January 03, 2001, 1:17 PM — THERE IS NO LONGER a one-size-fits-all job description for CIOs, and individuals can flounder in the role unless they understand this. Many organizations have acknowledged this trend. Just look at the proliferation of titles such as CTO, E-Business Architect, and Chief Knowledge Officer -- they are clear evidence that the responsibilities of top IT executives don't always fit neatly in a single package. Still, many CIOs suffer from an acute identity crisis, and turnover among individuals in this top slot continues to be high.
It's true that most CIOs have a common problem: a priority list that stretches much further than their budgets and their staff's bandwidth. It's also true that if you're a CIO, business savvy is assumed, in addition to your technology expertise, and the nature and level of your responsibilities is growing. And if you're a CIO, e-business and the IT staffing crisis keep you up at night, while ERP (enterprise resource planning) deployment, stressed infrastructure, CRM (customer relationship management), application integration, security, and outsourcing worries simmer on a burner somewhere.
Although CIOs have all that in common, the specific priorities of any CIO are now being shaped by a mixture of dynamic internal and external drivers. As a result, the CIO's agenda is mostly a result of the environment of which they are a part.
Bubbling up from inside the organization are several issues that affect CIO agendas. These include changing customer needs, changing employee attitudes, the need to streamline and speed up business, and the need to create new products and services. Add to that the need to optimize supply chains and build flexible business architectures, including partnerships and alliances.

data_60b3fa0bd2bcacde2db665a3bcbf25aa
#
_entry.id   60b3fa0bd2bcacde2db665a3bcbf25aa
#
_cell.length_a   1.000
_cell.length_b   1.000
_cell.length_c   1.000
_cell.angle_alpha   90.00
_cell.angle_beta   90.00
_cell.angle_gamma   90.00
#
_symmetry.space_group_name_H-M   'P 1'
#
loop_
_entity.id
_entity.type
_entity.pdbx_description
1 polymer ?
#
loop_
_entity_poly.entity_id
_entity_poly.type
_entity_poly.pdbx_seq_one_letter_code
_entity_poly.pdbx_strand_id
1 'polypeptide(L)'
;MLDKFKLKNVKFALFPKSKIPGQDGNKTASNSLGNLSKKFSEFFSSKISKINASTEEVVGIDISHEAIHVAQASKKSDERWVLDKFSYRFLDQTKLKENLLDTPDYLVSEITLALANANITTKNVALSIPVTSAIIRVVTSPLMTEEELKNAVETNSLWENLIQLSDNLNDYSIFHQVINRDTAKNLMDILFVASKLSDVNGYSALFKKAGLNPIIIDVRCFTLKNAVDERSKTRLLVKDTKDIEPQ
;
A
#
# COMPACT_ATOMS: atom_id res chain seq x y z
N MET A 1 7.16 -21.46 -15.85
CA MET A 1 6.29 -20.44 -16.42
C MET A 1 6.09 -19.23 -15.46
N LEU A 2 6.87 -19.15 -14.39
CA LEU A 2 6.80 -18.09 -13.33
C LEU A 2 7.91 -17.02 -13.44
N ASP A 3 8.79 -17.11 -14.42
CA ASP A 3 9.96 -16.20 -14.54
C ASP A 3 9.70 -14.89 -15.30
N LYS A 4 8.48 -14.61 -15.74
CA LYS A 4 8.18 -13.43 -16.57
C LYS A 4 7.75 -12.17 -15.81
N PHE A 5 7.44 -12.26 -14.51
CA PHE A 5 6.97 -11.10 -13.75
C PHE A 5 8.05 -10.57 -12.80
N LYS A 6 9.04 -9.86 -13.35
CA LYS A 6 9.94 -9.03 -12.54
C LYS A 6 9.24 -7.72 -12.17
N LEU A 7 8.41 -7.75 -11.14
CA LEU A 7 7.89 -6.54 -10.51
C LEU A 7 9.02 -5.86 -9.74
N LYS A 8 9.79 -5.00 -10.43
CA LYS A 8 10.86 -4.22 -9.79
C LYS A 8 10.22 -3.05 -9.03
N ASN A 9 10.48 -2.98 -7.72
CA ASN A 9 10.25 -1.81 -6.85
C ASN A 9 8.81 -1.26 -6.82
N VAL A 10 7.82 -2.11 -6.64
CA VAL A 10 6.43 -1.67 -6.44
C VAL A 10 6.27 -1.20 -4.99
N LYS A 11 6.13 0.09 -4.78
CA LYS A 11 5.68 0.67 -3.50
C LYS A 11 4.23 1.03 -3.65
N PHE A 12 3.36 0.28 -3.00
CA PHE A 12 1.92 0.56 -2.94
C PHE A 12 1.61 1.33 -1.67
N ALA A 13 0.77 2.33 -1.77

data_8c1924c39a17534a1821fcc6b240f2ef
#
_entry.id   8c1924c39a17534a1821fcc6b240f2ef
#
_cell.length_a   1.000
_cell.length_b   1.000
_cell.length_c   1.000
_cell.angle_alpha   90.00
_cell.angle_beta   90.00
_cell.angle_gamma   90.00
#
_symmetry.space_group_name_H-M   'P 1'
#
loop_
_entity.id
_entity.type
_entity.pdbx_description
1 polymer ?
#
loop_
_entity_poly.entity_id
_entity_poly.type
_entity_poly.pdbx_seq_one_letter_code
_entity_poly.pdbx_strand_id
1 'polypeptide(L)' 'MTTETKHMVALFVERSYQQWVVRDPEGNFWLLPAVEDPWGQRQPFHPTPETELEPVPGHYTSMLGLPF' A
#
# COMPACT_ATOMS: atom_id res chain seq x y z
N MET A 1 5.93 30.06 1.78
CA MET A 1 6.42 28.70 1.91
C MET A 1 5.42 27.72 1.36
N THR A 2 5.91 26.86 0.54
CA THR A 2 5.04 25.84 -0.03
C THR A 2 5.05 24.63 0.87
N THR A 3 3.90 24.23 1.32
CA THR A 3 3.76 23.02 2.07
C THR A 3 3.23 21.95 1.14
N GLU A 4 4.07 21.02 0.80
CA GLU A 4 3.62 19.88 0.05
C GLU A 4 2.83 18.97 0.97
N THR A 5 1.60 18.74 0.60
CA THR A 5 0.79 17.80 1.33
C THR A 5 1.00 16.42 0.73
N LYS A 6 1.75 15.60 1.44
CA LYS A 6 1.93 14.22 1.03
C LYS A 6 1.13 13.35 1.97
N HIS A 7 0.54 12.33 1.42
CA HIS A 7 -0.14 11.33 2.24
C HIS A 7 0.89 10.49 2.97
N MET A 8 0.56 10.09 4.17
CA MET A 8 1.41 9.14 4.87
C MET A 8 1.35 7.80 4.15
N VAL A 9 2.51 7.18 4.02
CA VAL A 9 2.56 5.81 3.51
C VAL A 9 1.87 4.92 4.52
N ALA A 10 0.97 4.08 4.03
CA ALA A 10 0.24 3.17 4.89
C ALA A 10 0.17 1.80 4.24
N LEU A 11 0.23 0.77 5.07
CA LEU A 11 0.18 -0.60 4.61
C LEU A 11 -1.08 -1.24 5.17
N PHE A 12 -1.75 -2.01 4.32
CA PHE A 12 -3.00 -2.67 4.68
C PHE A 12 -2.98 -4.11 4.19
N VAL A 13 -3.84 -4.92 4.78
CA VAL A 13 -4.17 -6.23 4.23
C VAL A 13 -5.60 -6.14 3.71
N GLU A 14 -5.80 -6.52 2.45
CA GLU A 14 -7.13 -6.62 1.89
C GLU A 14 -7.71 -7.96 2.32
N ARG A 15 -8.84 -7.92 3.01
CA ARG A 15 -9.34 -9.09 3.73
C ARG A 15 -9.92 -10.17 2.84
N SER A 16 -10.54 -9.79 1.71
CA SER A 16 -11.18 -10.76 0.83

From the outside, CIOs must factor in issues such as the changing Internet landscape, changing industry structures (that are being shaken by e-business), emerging business models, the availability of capital and changing investor expectations, worker demographics, and the commoditization of technology.
If you are a CIO, your priorities will be shaped by all the internal and external factors mentioned above, as well as others. Specifically, you must determine how these factors are affecting your business, and how initiatives in these areas will change your job. Unfortunately, if they aren't sure what they are supposed to be, many CIOs revert to the fallback position of reactionary custodian of the technology infrastructure, and fail in their role. Looking at the internal and external drivers for your organization will help you determine which of the following you must be.